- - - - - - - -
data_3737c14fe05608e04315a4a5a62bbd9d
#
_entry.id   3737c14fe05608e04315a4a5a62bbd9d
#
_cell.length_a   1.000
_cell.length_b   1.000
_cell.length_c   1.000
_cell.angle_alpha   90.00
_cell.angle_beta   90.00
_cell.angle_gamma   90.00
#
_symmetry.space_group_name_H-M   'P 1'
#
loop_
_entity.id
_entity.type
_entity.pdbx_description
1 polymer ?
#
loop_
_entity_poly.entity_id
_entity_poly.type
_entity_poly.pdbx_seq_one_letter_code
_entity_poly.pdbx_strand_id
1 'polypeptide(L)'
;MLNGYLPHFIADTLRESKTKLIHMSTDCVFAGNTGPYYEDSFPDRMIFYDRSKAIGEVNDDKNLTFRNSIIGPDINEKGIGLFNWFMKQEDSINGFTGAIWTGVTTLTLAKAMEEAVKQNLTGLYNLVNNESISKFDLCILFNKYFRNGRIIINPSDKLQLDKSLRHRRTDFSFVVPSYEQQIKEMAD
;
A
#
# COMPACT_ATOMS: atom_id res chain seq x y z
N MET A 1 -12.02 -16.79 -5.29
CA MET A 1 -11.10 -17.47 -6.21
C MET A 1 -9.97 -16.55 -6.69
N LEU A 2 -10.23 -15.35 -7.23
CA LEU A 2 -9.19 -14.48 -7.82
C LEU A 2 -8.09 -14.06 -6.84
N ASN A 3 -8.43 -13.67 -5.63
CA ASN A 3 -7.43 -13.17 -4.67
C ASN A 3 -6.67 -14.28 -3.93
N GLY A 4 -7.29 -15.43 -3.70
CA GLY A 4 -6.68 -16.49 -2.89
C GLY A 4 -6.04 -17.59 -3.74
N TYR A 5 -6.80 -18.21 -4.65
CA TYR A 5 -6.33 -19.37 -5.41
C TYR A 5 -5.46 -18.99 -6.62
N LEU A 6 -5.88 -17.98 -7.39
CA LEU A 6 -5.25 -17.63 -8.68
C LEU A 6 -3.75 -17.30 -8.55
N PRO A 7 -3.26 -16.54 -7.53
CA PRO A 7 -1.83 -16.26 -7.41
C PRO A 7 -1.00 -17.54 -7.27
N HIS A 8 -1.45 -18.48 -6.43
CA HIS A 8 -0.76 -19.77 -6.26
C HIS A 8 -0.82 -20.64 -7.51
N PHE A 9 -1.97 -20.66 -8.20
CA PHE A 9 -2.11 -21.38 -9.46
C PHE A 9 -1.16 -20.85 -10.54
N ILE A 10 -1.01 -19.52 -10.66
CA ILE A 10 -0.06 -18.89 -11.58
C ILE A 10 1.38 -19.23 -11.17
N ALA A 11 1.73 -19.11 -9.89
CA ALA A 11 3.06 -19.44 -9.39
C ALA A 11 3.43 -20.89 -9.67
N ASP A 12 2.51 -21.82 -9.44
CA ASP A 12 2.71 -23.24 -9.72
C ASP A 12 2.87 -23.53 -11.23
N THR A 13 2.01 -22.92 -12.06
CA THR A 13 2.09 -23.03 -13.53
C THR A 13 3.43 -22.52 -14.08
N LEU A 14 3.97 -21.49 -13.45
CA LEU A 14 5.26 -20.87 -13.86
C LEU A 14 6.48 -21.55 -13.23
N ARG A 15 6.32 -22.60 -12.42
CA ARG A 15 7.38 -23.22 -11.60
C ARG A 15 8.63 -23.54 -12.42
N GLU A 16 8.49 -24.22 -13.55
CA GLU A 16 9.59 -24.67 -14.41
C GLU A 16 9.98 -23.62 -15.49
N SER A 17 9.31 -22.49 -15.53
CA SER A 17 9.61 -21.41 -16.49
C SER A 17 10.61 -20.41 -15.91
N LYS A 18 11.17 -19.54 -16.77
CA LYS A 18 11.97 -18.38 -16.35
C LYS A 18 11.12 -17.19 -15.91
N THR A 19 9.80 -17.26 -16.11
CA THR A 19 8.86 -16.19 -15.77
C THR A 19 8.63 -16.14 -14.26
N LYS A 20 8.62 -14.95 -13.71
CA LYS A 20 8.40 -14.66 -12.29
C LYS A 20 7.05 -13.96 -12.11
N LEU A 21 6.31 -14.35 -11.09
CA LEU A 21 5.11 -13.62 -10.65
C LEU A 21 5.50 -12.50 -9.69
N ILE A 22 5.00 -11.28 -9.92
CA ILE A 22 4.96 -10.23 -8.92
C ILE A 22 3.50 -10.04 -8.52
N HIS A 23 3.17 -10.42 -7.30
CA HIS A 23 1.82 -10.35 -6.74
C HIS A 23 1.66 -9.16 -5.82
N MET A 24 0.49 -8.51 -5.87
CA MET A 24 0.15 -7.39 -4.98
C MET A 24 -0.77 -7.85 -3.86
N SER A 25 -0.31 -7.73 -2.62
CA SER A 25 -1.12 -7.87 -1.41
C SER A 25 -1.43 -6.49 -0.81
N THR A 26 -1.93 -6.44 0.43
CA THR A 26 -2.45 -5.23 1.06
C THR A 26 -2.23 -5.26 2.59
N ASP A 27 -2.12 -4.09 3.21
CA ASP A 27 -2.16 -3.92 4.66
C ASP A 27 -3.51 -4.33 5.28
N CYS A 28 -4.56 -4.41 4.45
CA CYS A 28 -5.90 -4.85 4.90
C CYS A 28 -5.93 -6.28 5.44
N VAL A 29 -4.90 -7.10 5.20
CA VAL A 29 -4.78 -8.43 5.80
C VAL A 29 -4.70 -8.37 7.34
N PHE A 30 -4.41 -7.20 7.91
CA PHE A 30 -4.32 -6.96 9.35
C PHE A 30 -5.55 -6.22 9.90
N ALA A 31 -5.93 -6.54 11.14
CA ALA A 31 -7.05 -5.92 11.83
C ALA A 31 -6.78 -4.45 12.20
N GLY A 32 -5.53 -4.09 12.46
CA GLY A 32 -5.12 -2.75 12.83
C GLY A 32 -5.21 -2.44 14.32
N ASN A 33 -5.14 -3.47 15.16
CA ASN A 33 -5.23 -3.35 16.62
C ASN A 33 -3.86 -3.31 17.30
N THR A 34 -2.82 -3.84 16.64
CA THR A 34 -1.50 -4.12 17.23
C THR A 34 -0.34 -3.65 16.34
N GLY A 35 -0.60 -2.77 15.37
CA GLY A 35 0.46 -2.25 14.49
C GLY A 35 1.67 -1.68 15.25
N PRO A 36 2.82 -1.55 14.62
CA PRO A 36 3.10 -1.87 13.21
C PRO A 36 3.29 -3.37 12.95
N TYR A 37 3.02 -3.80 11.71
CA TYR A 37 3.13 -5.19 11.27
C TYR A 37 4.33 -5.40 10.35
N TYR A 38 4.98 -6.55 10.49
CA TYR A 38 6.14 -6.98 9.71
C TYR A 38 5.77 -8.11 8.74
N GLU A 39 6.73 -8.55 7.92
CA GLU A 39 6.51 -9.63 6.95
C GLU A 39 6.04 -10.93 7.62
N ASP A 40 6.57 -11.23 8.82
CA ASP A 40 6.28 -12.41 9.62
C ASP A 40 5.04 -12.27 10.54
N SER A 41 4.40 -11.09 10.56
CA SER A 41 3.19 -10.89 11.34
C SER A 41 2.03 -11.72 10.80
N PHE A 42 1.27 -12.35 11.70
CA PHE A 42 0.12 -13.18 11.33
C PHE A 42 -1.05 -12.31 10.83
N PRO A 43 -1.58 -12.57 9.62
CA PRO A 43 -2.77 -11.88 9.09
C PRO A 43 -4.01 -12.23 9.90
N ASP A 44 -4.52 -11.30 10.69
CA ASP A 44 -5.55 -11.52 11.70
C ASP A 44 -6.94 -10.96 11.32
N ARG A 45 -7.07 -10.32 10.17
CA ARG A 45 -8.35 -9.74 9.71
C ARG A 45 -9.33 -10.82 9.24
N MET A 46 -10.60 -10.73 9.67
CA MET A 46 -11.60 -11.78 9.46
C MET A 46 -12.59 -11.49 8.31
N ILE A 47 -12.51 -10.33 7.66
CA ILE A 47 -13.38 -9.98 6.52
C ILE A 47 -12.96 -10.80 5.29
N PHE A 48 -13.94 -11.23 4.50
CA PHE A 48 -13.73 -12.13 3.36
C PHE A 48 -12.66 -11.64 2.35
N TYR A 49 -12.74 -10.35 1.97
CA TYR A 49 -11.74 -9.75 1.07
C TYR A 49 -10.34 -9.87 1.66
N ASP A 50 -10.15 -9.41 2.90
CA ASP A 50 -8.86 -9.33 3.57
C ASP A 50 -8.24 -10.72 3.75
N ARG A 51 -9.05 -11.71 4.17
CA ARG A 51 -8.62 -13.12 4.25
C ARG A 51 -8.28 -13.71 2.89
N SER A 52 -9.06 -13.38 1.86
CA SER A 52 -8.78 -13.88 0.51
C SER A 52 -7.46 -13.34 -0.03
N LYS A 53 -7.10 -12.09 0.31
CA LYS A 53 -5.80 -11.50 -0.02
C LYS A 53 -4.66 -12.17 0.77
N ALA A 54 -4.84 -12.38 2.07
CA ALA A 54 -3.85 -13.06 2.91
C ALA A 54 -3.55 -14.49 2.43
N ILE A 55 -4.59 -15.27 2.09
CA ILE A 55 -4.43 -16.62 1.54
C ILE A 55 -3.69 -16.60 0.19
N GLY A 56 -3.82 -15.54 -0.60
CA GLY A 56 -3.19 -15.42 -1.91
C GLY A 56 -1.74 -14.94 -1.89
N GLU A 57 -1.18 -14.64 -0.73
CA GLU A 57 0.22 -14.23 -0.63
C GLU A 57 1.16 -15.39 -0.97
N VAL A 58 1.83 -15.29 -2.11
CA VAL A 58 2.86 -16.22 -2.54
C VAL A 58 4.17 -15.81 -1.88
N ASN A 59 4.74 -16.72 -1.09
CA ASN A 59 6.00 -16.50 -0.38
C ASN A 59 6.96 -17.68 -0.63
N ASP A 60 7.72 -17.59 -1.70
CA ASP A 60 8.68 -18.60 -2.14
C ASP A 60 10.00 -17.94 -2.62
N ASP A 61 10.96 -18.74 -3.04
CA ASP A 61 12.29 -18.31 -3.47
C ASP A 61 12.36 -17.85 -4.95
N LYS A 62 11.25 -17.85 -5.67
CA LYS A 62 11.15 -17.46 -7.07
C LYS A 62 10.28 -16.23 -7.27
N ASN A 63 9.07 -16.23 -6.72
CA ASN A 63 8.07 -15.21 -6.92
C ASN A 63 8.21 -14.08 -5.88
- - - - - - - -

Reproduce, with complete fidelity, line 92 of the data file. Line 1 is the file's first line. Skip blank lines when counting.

CA LEU A 21 5.11 -13.62 -10.65